The blast came just two days before the Orthodox Coptic Church, the dominant denomination among Egypt's estimated 10 million Christians, celebrates Christmas. It also came a little more than a week after a roadside bomb hit a tourist bus near the Giza Pyramids, killing three Vietnamese tourists and their Egyptian driver.
Saturday's incident likely will force authorities to further tighten security around churches ahead of the Coptic Orthodox Christmas. Already, armed policemen guard churches, and security guards check the identity of visitors. Metal detectors have also been set up outside churches.
The heightened security followed a spate of attacks claimed by the Islamic State group that has targeted churches and buses carrying pilgrims to remote desert monasteries, killing more than 100 Christians over the past few years.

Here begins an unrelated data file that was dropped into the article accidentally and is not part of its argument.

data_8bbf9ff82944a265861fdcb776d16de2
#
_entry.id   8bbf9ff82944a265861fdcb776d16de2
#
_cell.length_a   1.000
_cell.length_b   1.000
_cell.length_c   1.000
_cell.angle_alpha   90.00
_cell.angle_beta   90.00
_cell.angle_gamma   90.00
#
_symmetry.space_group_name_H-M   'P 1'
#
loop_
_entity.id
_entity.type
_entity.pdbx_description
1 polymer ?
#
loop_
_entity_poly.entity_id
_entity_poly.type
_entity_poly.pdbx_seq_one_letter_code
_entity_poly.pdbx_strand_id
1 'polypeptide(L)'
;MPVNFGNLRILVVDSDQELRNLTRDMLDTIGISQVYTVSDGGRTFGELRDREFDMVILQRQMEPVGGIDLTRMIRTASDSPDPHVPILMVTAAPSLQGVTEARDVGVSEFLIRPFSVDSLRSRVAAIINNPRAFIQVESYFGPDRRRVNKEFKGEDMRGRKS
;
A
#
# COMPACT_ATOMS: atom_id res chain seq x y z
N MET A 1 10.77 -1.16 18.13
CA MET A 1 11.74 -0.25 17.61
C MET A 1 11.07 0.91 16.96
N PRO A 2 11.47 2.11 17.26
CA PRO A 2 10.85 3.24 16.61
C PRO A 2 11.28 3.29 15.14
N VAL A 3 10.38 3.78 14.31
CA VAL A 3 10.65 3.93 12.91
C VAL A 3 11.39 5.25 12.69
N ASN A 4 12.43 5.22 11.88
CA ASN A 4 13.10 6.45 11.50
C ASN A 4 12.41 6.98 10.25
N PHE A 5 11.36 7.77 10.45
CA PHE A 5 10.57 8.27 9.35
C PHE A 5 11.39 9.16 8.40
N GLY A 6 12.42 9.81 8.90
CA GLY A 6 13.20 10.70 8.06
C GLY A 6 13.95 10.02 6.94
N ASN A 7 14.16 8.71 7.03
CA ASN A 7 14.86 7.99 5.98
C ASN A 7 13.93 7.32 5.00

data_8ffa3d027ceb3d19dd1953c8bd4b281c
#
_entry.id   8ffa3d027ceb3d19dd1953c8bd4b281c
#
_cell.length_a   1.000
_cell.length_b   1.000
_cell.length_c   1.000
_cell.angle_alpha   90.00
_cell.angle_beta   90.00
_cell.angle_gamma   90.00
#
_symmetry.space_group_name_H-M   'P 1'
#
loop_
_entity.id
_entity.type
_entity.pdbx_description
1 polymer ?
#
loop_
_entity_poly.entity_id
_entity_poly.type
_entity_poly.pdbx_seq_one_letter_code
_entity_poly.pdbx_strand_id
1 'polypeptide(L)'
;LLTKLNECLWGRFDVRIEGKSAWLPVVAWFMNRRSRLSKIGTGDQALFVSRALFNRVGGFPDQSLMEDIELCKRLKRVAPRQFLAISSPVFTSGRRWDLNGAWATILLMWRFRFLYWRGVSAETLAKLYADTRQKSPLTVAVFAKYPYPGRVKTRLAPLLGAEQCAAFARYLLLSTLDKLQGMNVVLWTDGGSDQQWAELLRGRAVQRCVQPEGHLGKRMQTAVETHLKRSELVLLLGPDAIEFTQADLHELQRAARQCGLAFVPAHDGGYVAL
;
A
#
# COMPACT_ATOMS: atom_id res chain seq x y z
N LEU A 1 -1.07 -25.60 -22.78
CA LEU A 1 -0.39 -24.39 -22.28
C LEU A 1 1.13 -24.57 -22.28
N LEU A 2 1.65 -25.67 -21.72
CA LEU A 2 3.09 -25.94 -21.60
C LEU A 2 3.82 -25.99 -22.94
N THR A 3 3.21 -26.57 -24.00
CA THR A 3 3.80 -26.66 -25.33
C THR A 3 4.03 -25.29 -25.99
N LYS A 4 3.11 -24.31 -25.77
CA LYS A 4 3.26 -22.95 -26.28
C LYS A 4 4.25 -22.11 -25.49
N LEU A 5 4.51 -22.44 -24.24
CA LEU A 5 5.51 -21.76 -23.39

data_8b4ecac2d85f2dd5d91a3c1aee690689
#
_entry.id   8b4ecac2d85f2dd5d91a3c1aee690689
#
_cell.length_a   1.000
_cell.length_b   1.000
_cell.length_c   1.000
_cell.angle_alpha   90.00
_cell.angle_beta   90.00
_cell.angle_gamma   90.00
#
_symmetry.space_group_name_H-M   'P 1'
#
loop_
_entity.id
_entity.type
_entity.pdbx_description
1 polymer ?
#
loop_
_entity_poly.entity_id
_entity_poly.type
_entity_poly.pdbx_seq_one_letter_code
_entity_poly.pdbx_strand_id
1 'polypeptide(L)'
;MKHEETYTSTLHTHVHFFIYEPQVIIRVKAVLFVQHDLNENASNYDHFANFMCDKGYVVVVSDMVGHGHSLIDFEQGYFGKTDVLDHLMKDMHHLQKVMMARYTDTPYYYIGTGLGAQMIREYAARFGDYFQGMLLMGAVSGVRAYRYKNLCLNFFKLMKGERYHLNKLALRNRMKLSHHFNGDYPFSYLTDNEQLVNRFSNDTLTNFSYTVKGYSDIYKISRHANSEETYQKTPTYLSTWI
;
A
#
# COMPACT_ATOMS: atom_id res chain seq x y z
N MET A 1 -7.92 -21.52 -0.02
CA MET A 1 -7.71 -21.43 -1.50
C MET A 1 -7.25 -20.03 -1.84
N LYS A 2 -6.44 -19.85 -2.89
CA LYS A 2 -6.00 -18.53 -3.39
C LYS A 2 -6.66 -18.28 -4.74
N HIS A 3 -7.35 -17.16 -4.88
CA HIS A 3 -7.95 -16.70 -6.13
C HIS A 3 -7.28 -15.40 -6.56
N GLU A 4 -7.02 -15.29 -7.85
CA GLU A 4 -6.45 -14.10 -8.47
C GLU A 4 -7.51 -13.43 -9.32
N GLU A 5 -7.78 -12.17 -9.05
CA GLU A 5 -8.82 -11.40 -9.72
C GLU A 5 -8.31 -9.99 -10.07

As was the case last year, the Coptic Christmas mass is expected to be held at a new cathedral in Egypt's new administrative capital that is being built east of Cairo. No one immediately claimed responsibility for Saturday's blast, which bore the hallmarks of IS, which spearheads an insurgency centered in the northern region of the Sinai Peninsula.
Egypt has been battling Islamic militants for years, with the army and police now engaged in an all-out campaign to eradicate them, throwing into battle tens of thousands of troops backed by armor, fighter jets, helicopter gunships and warships.